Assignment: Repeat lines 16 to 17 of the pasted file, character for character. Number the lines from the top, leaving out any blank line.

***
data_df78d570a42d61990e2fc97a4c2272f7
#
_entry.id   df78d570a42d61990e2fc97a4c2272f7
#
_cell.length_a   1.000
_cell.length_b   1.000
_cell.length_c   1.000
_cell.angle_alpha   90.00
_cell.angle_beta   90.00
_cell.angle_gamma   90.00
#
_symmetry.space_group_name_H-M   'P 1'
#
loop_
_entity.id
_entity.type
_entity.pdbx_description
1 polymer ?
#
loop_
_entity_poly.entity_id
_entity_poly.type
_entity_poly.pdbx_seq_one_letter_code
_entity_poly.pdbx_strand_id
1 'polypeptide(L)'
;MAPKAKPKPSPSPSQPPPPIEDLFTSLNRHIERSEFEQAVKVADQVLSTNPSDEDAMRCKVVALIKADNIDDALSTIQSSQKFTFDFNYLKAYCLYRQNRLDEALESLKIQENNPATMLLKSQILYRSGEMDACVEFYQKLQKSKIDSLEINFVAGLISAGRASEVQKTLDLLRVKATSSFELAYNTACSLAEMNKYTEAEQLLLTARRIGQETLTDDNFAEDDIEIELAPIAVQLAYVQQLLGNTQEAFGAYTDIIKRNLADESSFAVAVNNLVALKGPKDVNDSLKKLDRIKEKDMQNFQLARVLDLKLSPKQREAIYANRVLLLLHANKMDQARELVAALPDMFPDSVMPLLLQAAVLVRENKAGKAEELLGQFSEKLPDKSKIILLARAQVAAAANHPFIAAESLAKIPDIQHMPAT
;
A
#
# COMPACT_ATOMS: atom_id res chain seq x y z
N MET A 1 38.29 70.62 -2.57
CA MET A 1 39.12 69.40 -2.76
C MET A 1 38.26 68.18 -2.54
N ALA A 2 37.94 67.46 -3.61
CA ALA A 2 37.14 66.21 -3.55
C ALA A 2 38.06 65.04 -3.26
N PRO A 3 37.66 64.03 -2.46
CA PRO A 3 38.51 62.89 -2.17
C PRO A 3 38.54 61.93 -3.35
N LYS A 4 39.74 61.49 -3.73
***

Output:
_entity.type
_entity.pdbx_description